Since the early 2000s, Serena Williams' name has evoked praise as one of the most consistently dominant tennis players of her generation.

In 2018, however, Williams' name has also evoked controversy in the wake of her heated debate with umpire Carlos Ramos during the US Open women's final.

Fans, media and fellow tennis standouts have aligned on either side of the Williams debate: Was Serena justified in arguing Ramos' penalties for alleged illegal coaching, or was she just a bad sport? Ramos, remember, docked the 23-time Grand Slam winner a point after she broke her racket in anger, but countless others, including sport legends like Billie Jean King, have suggested the six-time Open champion was also a victim of both sexism and outdated rules.

Even Williams' own appearance on this week's cover of GQ as a Woman of the Year honoree couldn't escape controversy, with critics nitpicking how the magazine's artist depicted "Woman" in quotations.

Williams herself believes it's all a testament to society's volatility.

"I feel like we need to shift to that mindset, you know," she told GQ. "It's not just me, it's the way the country is."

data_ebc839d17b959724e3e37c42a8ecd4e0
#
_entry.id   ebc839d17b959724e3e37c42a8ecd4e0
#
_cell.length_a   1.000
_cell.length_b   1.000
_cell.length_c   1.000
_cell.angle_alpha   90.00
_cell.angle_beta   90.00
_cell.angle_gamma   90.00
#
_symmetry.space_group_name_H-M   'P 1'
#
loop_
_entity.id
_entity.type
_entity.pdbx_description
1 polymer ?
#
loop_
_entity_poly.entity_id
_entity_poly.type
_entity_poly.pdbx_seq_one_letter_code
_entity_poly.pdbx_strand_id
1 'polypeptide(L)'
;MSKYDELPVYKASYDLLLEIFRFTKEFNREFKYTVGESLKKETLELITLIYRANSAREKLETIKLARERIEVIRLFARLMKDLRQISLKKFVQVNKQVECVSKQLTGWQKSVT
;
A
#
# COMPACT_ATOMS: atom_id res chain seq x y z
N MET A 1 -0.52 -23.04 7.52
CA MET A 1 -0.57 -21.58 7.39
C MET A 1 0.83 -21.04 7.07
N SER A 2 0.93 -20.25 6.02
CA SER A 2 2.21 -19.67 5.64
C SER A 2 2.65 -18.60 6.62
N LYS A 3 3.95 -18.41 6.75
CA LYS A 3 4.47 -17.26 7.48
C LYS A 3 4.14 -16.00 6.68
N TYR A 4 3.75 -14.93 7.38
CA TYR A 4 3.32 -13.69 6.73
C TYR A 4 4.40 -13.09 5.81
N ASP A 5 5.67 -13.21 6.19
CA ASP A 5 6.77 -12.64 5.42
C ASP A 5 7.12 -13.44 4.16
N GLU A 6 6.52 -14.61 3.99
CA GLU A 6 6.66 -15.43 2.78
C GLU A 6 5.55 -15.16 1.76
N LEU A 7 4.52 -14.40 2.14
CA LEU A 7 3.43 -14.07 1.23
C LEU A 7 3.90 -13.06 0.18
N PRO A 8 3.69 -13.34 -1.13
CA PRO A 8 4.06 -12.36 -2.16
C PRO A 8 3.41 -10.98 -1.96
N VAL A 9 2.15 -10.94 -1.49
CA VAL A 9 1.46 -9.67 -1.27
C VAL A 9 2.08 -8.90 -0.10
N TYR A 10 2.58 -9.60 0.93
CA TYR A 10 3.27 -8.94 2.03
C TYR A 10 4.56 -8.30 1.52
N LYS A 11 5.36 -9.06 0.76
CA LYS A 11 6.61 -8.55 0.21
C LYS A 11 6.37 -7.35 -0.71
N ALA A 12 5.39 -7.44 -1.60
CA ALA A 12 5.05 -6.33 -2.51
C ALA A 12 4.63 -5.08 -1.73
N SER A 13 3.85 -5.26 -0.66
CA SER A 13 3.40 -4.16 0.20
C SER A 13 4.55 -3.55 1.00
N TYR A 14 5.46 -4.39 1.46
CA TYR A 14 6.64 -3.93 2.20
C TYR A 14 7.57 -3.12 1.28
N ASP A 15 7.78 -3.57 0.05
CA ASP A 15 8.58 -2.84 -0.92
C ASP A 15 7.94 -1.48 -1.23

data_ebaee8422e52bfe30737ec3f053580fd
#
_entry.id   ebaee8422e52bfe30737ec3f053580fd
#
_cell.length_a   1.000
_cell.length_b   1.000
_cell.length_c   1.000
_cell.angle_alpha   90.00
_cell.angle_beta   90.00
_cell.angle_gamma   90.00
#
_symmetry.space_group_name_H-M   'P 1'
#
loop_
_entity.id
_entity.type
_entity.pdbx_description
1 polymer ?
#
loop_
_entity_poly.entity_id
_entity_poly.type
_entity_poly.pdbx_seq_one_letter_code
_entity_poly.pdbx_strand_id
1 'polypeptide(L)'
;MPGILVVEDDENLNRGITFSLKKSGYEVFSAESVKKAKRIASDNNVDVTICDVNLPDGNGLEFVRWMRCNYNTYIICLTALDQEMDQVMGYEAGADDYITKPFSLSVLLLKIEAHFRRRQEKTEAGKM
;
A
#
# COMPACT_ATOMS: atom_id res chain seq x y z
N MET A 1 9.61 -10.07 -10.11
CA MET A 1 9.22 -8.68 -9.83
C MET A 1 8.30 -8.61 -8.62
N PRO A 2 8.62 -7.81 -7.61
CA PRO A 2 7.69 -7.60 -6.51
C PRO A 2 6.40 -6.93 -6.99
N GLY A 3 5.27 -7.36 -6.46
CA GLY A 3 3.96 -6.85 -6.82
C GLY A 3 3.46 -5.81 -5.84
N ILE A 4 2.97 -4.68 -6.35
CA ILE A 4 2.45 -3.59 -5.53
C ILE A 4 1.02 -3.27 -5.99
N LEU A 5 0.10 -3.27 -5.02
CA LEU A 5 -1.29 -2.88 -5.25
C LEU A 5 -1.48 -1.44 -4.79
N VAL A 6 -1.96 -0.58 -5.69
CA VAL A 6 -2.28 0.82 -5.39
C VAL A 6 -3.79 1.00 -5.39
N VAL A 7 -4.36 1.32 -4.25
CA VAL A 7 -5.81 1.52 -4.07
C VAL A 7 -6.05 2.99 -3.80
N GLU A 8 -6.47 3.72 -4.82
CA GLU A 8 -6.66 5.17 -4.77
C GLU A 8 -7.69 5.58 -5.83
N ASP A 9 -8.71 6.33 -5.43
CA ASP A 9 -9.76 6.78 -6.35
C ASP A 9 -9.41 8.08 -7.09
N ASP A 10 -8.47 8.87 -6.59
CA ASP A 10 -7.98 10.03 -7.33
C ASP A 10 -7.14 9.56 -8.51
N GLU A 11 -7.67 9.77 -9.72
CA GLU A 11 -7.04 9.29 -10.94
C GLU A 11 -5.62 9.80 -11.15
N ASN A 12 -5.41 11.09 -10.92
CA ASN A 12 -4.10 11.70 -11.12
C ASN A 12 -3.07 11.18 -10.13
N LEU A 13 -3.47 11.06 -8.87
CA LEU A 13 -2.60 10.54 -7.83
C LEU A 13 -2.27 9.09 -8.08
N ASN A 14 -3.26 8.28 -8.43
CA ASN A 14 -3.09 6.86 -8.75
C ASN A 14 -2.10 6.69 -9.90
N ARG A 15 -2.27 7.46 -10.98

As for the US Open incident that stirred everything up, however? That, Williams said, can be attributed more to the kind of injustice proposed by King and her other defenders.

"You do research on how black women, you know, in the workforce are -- there's literally papers about it, how black women are treated if they're angry, as opposed to white women, white men, black men," she said. "It is bottom of the bottom of the totem pole."

Williams, who received Woman of the Year recognition for returning in triumph to tennis following the September 2017 birth of her daughter, went on to mention new U.S. Supreme Court justice Brett Kavanaugh as an example of unfair treatment. Alabama state senator candidate Deborah Barros tweeted during Kavanaugh's nomination process that it's "funny how a black female tennis player is held to a higher standard to keep her emotions in check than a Supreme Court nominee." In talking to GQ, Williams agreed.

"Kavanaugh's a white man," she said. "I'm a black woman. His limit is higher. My limit is way lower. And that's where we stand right now in this world. And it's a fact. It is literally a fact. If you don't believe anything I say, just look at those two examples."